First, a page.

So what sets MLM companies and pyramid schemes apart? Well the general consensus is that in a legit MLM the majority of the revenue comes from sales of products or services while in a pyramid scheme the main source of income comes
Sometimes the line between legal MLMs and illegal pyramid schemes is a vague one and there have been cases where MLM companies have tried to hide the fact they aren't really selling anything other than business promises to new recruits.
Authorities like the FTC in the US have also tightened their requirements for MLMs in recent years, issuing warnings that most MLMs aren't actually profitable to most of the sales reps.
But make no mistake, MLMs are still considered legal in most parts of the world if they sell real products, get most of their revenue from them and there aren't unreasonable participation fees.
Now that we know the difference between MLMs and pyramid schemes, let's take a closer look at Beachbody!
What Is Beachbody
Beachbody is an American MLM company that specializes in home-exercise videos and training programs as well as dietary supplements.
The company was founded in 1998 in Santa Monica, California by Jonathan Daikeler and Jon Congdon.
They are by far best known for their P90X or Power 90 Extreme programs, which was heavily advertised and endorsed by celebrities in the early 2000s. The program was actually created by personal trainer Tony Horton.
These days Beachbody offers several different online, on-demand fitness programs as well as a supplement line to fill in your nutritional needs.
More importantly, Beachbody offers a business opportunity in the form of becoming a Coach in Team Beachbody.
Dealers and Cordon teamed up back in 1996 to collaborate in multiple national campaigns until launching Beachbody in 1998.
John Congdon is involved in the management of product marketing, e-commerce, and business operations as well as overseas media distribution. He also oversees the Breakthrough in Beauty, Beachbody's beauty division. Jon holds a degree in political science.
Jonathan Daikeler is actually the one who came up with the idea of selling fitness videos. He actually created a program called :08 Min Abs before founding Beachbody with Congdon.
Beachbody offers a wide variety of fitness and weight loss programs for different demographics. Their products include fitness programs, weight loss programs, and supplements.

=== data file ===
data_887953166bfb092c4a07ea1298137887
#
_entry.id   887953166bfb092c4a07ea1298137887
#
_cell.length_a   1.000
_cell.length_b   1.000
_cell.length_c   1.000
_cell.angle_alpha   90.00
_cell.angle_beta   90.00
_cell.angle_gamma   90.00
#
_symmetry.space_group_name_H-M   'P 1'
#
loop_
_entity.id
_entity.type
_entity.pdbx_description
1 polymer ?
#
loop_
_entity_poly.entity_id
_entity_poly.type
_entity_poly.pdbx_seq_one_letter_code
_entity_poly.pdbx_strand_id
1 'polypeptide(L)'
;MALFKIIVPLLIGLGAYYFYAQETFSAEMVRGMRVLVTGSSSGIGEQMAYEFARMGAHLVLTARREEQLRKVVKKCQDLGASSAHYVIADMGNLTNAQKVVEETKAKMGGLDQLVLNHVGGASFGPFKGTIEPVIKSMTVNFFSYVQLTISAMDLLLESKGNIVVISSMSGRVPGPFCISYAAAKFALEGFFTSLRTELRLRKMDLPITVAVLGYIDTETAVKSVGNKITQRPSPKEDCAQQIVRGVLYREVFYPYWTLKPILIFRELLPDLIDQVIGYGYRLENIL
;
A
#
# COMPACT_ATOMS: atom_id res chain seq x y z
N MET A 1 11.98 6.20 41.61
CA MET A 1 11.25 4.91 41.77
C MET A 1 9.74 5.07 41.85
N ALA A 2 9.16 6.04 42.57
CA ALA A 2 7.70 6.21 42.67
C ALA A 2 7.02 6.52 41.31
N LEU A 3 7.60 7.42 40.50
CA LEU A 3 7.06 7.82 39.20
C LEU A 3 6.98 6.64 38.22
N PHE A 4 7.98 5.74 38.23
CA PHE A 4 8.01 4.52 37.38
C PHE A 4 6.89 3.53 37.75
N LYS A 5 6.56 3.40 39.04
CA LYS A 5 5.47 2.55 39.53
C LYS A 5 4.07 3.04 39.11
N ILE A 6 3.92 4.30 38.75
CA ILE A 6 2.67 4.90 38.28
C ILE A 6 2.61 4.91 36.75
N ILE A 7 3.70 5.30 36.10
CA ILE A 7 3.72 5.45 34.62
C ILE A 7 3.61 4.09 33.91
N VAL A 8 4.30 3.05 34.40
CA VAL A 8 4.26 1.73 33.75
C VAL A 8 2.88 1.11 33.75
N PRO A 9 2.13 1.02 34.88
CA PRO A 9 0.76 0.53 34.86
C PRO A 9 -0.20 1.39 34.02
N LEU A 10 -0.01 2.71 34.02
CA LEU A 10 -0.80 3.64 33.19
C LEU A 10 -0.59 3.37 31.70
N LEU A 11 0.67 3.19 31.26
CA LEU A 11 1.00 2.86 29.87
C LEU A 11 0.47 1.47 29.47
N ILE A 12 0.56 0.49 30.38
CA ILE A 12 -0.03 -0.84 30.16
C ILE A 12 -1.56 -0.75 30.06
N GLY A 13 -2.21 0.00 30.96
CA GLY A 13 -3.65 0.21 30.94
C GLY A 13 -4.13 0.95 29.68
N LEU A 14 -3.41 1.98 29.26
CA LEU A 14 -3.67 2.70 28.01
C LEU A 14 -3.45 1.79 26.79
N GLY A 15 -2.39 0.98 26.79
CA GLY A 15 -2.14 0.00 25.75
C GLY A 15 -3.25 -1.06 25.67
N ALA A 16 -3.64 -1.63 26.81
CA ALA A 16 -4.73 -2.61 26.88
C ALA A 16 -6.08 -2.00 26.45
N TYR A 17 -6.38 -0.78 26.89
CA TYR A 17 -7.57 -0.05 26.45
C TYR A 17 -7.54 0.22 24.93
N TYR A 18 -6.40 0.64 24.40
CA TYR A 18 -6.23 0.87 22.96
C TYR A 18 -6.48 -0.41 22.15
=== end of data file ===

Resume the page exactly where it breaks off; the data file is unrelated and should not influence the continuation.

Fitness and weight loss programs include:
- Double Time: A partner workout program
- Shift Shop: A rapid rebuild program to get back to your previous top shape
- YOUv2: Cardio dance program
- Core De Force: Martials arts inspired workout
- 22 Minute Hard Corps: A simple, no-nonsense workout that only takes 22 minutes/day
- Beachbody performance
- 21 day extreme
- P90X: The classic
- 3-day Refresh
- PiYo: Pilates and Yoga combined
- Body Beast
- 21 Day fix
- 10-minute trainer
- Slim in 6
- Rocking Body
- Chalean Extreme
So as you can see they have a lot. What combines the is that they all include a set of blueray or DVD sets. They also have a more modern option of Beachbody On Demand. It's an on-demand service you can access with all your smart devices and computers to stream 1,100 + Workouts.
Their supplement line includes the Shakealogy nutrient shakes and Beachbody Performance Energize snack bars.
The Business Opportunity
Beachbody offers a business opportunity in the form of becoming a Team Beachbody Coach. Becoming a Coach costs $39.95 for a digital business starter kit.
There will also be a $15.95 monthly recurring fee for as long as you keep running your Team Beachbody business.
There are basically two ways you can make money as a coach. By selling products to consumers, or by recruiting more people to join as coaches.
When you get people to join below you, you will earn a share of their commissions. The compensation plan is complicated with several bonuses, as always with MLMs. You can find the full compensation plan here.
Is Beachbody A Pyramid Scheme
So now that we know more about the company and the owners, it's time to look for any evidence if the company might be a pyramid scheme.
There are three questions I like to ask when assessing if an MLM might be a pyramid scheme:
1. How long the company has been around?
Remember how I explained in the beginning how pyramid schemes are almost always shortlived. Sometimes they last only months, sometime few years. But almost never over 5.
Beachbody was formed in 1998, over 22 years ago. The company has established itself as one of the leading fitness companies in the world. Definitely not the M.O. of a typical pyramid scheme.
2. Are there any real products or services being sold?
Pyramid schemes often don't either have any products to sell or they are very obscure because they function as a front to the actual business of recruiting.